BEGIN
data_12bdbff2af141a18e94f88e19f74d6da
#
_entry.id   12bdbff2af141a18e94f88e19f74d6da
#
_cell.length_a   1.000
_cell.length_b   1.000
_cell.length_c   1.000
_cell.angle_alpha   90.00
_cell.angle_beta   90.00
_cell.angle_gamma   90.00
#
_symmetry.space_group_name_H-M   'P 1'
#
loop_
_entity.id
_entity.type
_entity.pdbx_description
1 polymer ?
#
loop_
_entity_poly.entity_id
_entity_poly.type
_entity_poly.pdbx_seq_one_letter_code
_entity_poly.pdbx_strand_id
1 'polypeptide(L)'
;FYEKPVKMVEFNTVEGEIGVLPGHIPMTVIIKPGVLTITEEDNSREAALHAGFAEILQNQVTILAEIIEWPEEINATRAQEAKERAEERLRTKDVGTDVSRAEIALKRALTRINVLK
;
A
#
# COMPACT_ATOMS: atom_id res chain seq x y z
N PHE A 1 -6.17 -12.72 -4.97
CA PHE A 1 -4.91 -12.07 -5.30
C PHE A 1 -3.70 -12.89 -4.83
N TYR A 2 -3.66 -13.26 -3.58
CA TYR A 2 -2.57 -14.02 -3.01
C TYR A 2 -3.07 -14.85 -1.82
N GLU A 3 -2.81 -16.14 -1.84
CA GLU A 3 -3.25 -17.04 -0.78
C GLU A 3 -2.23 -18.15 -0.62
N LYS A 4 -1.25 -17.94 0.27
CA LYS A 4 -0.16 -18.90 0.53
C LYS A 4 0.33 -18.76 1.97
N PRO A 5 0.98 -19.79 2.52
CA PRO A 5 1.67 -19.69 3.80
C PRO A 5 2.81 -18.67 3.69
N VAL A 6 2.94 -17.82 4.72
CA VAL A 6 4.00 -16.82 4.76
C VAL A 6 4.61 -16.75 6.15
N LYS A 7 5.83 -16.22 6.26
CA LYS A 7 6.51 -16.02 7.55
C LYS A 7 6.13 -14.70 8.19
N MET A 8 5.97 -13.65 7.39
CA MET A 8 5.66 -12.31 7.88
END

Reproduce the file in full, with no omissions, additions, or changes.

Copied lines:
data_12bdbff2af141a18e94f88e19f74d6da
#
_entry.id   12bdbff2af141a18e94f88e19f74d6da
#
_cell.length_a   1.000
_cell.length_b   1.000
_cell.length_c   1.000
_cell.angle_alpha   90.00
_cell.angle_beta   90.00
_cell.angle_gamma   90.00
#
_symmetry.space_group_name_H-M   'P 1'
#
loop_
_entity.id
_entity.type
_entity.pdbx_description
1 polymer ?
#
loop_
_entity_poly.entity_id
_entity_poly.type
_entity_poly.pdbx_seq_one_letter_code
_entity_poly.pdbx_strand_id
1 'polypeptide(L)'
;FYEKPVKMVEFNTVEGEIGVLPGHIPMTVIIKPGVLTITEEDNSREAALHAGFAEILQNQVTILAEIIEWPEEINATRAQEAKERAEERLRTKDVGTDVSRAEIALKRALTRINVLK
;
A
#
# COMPACT_ATOMS: atom_id res chain seq x y z
N PHE A 1 -6.17 -12.72 -4.97
CA PHE A 1 -4.91 -12.07 -5.30
C PHE A 1 -3.70 -12.89 -4.83
N TYR A 2 -3.66 -13.26 -3.58
CA TYR A 2 -2.57 -14.02 -3.01
C TYR A 2 -3.07 -14.85 -1.82
N GLU A 3 -2.81 -16.14 -1.84
CA GLU A 3 -3.25 -17.04 -0.78
C GLU A 3 -2.23 -18.15 -0.62
N LYS A 4 -1.25 -17.94 0.27
CA LYS A 4 -0.16 -18.90 0.53
C LYS A 4 0.33 -18.76 1.97
N PRO A 5 0.98 -19.79 2.52
CA PRO A 5 1.67 -19.69 3.80
C PRO A 5 2.81 -18.67 3.69
N VAL A 6 2.94 -17.82 4.72
CA VAL A 6 4.00 -16.82 4.76
C VAL A 6 4.61 -16.75 6.15
N LYS A 7 5.83 -16.22 6.26
CA LYS A 7 6.51 -16.02 7.55
C LYS A 7 6.13 -14.70 8.19
N MET A 8 5.97 -13.65 7.39
CA MET A 8 5.66 -12.31 7.88